Here are some six things you might consider .…

 

1. Say thank you

I know I’m always talking about showing your customers your appreciation, but it’s just as important to demonstrate to your team that you appreciate their contribution.

The simplest thing you can do is to say thank you. Recognise and reward good performance, achievements and a job well-done. For many, that is all they need to feel encouraged.

Yes, they work for pay, but it always helps to know that their work is recognised. Not just as a routine passing comment, go out of your way to thank individuals when you spot them doing something that will delight your customers. Bring the team together at the end of a hectic day, busy shift or demanding project when everybody has pulled their weight to make sure everything went smoothly.

If you are genuine in your appreciation, and choose it for the right moment, it can work wonders. A simple but honest appreciative remark can go a very long way.

Give feedback; what have they done well and how it has contribute. Don’t dilute the message by homing in on shortfalls (but you can still ask them how this can be improved upon for next time, just as long as you don’t start nit picking).

Celebrate and share successes. And if you are going to praise an individual, don’t just leave it till you are on your own with them. Find an opportunity when they are with their colleagues, and your praise will create a buzz! Make sure it’s genuine and specific for the task carried out, or the person might be seen by their colleagues as ‘teacher’s pet’.

 

2. Token gestures

Become aware of what hobbies and interests your employees have. Then when you are out and about and see something that has to do with that particular interest, pick it up for them.

Coming into the business and saying  “I really appreciate what you do, and I got this for you as a small token of my appreciation”,  will make them feel they are recognised for a great job.

It doesn’t have to cost the earth; just a token. But the thought it evokes will make a real difference.

 

3. A treat

Give people the occasional treat. No need to be a lavish; look at ways to reward that create a win-win:

For example maybe a visit to a sister business or somewhere where they will be on the receiving end of outstanding service and are motivated to bring back more ideas that can be implemented in your business.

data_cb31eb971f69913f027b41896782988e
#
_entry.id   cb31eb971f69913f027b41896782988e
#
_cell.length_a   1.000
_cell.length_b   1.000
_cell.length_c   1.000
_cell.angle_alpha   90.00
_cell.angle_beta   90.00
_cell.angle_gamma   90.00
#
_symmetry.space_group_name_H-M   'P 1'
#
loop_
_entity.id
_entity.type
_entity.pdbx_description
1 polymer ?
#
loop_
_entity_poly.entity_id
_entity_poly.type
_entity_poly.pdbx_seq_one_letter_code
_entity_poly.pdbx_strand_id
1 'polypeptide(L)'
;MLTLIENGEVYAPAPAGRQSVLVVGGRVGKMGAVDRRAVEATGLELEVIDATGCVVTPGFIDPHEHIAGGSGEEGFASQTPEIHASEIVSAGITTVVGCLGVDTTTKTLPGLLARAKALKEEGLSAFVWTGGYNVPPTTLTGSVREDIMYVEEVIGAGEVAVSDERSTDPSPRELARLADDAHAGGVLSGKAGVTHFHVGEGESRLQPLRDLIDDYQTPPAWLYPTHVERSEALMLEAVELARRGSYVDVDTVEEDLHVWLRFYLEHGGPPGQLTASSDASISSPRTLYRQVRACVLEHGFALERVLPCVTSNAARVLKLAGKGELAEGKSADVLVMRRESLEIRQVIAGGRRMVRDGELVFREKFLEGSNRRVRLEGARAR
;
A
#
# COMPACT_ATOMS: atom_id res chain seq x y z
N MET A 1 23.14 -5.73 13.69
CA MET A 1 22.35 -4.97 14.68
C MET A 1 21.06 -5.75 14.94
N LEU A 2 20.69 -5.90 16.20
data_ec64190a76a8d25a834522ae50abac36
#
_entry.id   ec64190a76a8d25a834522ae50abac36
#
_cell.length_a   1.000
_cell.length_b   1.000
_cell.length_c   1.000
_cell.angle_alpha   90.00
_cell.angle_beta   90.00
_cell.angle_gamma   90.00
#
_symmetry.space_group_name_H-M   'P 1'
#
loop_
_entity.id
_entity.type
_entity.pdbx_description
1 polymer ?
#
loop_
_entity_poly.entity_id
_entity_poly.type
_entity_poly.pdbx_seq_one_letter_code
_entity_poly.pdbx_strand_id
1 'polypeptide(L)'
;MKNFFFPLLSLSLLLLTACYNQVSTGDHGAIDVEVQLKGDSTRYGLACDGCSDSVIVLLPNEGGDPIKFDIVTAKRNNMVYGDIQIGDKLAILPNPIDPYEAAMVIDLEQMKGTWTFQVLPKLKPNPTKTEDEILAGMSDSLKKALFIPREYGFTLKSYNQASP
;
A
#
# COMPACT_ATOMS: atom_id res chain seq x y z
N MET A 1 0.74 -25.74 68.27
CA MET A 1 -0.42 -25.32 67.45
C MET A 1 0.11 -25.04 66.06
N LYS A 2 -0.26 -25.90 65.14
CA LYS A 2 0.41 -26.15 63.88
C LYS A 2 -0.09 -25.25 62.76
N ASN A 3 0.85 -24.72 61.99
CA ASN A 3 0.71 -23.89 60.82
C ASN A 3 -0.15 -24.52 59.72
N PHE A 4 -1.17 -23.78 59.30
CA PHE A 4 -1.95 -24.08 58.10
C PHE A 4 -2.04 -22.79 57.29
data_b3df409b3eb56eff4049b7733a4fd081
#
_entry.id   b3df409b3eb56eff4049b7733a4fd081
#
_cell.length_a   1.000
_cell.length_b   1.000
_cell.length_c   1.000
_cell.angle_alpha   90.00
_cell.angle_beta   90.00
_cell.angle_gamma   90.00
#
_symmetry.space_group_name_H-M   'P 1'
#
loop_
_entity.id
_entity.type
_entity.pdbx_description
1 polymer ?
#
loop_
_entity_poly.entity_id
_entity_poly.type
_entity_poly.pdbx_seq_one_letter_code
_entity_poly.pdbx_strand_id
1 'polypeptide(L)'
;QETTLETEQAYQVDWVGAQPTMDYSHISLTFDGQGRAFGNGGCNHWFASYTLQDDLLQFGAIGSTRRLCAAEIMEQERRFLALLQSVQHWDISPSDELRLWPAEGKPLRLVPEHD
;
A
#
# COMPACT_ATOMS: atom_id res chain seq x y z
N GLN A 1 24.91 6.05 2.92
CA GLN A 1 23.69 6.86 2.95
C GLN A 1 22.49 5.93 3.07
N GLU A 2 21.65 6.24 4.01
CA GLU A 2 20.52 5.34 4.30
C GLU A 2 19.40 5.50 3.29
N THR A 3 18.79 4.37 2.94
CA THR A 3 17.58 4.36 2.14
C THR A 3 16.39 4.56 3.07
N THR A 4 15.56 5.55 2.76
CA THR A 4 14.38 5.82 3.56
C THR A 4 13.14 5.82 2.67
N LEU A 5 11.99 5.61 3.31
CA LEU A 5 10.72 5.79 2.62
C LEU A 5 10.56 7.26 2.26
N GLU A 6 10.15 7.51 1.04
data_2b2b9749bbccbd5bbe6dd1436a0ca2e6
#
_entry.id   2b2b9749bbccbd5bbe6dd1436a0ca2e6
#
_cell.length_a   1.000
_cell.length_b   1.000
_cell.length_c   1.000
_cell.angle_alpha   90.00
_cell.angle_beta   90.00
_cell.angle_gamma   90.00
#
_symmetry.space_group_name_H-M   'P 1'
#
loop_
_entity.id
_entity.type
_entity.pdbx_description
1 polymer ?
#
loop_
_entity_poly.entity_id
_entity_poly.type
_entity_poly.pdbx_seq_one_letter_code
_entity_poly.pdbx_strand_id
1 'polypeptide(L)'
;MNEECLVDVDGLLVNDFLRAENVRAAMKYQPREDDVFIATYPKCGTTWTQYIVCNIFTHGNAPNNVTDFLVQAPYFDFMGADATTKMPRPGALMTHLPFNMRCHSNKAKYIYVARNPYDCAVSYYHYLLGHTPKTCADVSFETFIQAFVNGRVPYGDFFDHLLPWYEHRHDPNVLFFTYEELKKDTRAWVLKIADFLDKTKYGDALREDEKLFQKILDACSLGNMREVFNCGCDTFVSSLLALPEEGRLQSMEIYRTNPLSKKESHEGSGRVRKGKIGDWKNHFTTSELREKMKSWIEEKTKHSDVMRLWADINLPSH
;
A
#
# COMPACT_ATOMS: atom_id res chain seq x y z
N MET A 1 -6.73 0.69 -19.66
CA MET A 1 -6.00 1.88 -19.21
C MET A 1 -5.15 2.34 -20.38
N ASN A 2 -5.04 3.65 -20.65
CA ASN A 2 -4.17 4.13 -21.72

When your team have worked long or unsociable hours that had an impact on their personal life, extending the treat to be shared with their loved one not only makes your team member feel good but shows your appreciation of the support given by their friends and family. This paves the way for future good deeds too!

 

4. Time Off

For some people a little free time could be the most valuable gift you can give them.

Allowing flexibility to go home early to attend their kid’s sports’ day, have a lie in or the evening off on their birthday, or take an hour out to attend to a personal matter.

Allow the freedom for having fun too; this doesn’t mean being unprofessional, but looking for opportunities that create a relaxed and enjoyable place to work.

Simply a rest or just have a bit of fun can work wonders to their state of mind.

 

5. Awards

For those with a competitive spirit: Awards, competitions, even a league table. This might mean focusing on a different theme each month so that everyone has the opportunity to recognise their particular skills and strengths.

External awards are a great way to give recognition for the whole team. Keep your eye out for awards which are relevant to your business or your market. Just being nominated an award is a great booster. I remember when I worked in the corporate world and took over responsibility for sales training. Our new sales director was so impressed with what I had achieved he put me forward for the Institute of Marketing Sales Trainer of the year award. I didn’t win but I was one of the finalists, which gave me a great boost, and an opportunity to invite my colleagues along to the awards dinner which was great for my profile and for the business.

Be sure to recognise all departments, including back of house staff, or those in non-customer facing roles. They all have their part to play.

 

6. Opportunities for personal development